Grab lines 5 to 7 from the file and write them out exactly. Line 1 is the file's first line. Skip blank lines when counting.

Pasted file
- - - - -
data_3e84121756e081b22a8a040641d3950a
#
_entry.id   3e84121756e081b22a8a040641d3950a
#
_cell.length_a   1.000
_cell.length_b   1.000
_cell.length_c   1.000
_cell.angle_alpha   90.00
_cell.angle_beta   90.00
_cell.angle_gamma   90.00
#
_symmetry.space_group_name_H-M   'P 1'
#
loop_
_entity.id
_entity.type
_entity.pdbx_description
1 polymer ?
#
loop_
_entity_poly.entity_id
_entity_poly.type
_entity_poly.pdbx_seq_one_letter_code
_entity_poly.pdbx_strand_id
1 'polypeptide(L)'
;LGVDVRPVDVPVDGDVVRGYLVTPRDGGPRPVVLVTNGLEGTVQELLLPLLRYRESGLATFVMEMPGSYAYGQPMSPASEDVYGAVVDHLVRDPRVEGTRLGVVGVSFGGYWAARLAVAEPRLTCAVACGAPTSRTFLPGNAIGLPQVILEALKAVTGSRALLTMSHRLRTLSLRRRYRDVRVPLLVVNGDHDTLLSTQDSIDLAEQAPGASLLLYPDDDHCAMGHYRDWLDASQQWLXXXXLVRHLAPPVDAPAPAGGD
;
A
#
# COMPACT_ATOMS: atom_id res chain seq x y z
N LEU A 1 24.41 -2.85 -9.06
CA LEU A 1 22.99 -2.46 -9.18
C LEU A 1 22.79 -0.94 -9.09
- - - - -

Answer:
_cell.length_a   1.000
_cell.length_b   1.000
_cell.length_c   1.000